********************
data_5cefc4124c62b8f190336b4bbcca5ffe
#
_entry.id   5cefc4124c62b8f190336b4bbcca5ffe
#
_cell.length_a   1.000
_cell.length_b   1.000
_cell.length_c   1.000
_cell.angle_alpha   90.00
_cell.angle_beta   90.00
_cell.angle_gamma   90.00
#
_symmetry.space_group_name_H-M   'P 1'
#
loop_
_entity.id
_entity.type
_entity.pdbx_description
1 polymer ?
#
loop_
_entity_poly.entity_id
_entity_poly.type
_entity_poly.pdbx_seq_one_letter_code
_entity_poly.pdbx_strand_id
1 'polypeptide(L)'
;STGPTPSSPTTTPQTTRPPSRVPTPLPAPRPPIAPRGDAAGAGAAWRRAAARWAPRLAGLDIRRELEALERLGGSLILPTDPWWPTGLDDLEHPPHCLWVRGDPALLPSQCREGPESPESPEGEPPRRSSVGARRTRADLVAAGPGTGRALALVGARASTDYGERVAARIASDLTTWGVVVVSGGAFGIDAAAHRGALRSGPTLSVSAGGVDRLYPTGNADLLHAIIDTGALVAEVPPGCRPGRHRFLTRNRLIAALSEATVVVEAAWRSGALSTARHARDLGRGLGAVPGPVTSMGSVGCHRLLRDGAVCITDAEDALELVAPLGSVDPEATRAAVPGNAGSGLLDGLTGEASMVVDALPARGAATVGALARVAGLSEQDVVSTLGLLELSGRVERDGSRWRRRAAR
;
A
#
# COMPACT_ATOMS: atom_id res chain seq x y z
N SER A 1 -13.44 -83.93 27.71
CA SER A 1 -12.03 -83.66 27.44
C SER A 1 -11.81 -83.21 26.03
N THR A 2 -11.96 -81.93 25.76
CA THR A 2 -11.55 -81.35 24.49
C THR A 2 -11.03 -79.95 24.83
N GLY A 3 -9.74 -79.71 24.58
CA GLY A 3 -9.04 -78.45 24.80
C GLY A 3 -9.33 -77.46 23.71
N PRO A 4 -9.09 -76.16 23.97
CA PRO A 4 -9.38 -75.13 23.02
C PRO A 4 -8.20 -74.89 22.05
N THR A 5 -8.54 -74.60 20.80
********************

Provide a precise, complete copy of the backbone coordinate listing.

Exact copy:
data_5cefc4124c62b8f190336b4bbcca5ffe
#
_entry.id   5cefc4124c62b8f190336b4bbcca5ffe
#
_cell.length_a   1.000
_cell.length_b   1.000
_cell.length_c   1.000
_cell.angle_alpha   90.00
_cell.angle_beta   90.00
_cell.angle_gamma   90.00
#
_symmetry.space_group_name_H-M   'P 1'
#
loop_
_entity.id
_entity.type
_entity.pdbx_description
1 polymer ?
#
loop_
_entity_poly.entity_id
_entity_poly.type
_entity_poly.pdbx_seq_one_letter_code
_entity_poly.pdbx_strand_id
1 'polypeptide(L)'
;STGPTPSSPTTTPQTTRPPSRVPTPLPAPRPPIAPRGDAAGAGAAWRRAAARWAPRLAGLDIRRELEALERLGGSLILPTDPWWPTGLDDLEHPPHCLWVRGDPALLPSQCREGPESPESPEGEPPRRSSVGARRTRADLVAAGPGTGRALALVGARASTDYGERVAARIASDLTTWGVVVVSGGAFGIDAAAHRGALRSGPTLSVSAGGVDRLYPTGNADLLHAIIDTGALVAEVPPGCRPGRHRFLTRNRLIAALSEATVVVEAAWRSGALSTARHARDLGRGLGAVPGPVTSMGSVGCHRLLRDGAVCITDAEDALELVAPLGSVDPEATRAAVPGNAGSGLLDGLTGEASMVVDALPARGAATVGALARVAGLSEQDVVSTLGLLELSGRVERDGSRWRRRAAR
;
A
#
# COMPACT_ATOMS: atom_id res chain seq x y z
N SER A 1 -13.44 -83.93 27.71
CA SER A 1 -12.03 -83.66 27.44
C SER A 1 -11.81 -83.21 26.03
N THR A 2 -11.96 -81.93 25.76
CA THR A 2 -11.55 -81.35 24.49
C THR A 2 -11.03 -79.95 24.83
N GLY A 3 -9.74 -79.71 24.58
CA GLY A 3 -9.04 -78.45 24.80
C GLY A 3 -9.33 -77.46 23.71
N PRO A 4 -9.09 -76.16 23.97
CA PRO A 4 -9.38 -75.13 23.02
C PRO A 4 -8.20 -74.89 22.05
N THR A 5 -8.54 -74.60 20.80